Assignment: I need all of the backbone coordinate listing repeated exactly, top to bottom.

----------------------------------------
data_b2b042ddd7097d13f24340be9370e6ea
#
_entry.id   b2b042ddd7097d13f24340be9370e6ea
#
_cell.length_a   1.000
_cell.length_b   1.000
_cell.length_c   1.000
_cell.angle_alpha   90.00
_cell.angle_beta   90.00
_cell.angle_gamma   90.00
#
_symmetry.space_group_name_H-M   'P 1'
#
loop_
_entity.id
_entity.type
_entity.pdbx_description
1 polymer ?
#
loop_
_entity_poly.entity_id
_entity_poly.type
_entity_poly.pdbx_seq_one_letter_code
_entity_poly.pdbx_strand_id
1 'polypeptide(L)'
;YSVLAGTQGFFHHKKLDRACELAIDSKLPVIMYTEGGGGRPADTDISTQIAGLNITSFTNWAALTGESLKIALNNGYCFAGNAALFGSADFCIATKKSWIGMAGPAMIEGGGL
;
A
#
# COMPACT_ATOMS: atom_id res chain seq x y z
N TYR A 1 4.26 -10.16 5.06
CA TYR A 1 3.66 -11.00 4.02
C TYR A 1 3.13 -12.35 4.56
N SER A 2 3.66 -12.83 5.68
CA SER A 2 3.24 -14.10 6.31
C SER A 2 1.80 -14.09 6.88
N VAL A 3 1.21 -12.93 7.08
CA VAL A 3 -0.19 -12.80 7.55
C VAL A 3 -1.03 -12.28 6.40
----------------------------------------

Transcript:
data_b2b042ddd7097d13f24340be9370e6ea
#
_entry.id   b2b042ddd7097d13f24340be9370e6ea
#
_cell.length_a   1.000
_cell.length_b   1.000
_cell.length_c   1.000
_cell.angle_alpha   90.00
_cell.angle_beta   90.00
_cell.angle_gamma   90.00
#
_symmetry.space_group_name_H-M   'P 1'
#
loop_
_entity.id
_entity.type
_entity.pdbx_description
1 polymer ?
#
loop_
_entity_poly.entity_id
_entity_poly.type
_entity_poly.pdbx_seq_one_letter_code
_entity_poly.pdbx_strand_id
1 'polypeptide(L)'
;YSVLAGTQGFFHHKKLDRACELAIDSKLPVIMYTEGGGGRPADTDISTQIAGLNITSFTNWAALTGESLKIALNNGYCFAGNAALFGSADFCIATKKSWIGMAGPAMIEGGGL
;
A
#
# COMPACT_ATOMS: atom_id res chain seq x y z
N TYR A 1 4.26 -10.16 5.06
CA TYR A 1 3.66 -11.00 4.02
C TYR A 1 3.13 -12.35 4.56
N SER A 2 3.66 -12.83 5.68
CA SER A 2 3.24 -14.10 6.31
C SER A 2 1.80 -14.09 6.88
N VAL A 3 1.21 -12.93 7.08
CA VAL A 3 -0.19 -12.80 7.55
C VAL A 3 -1.03 -12.28 6.40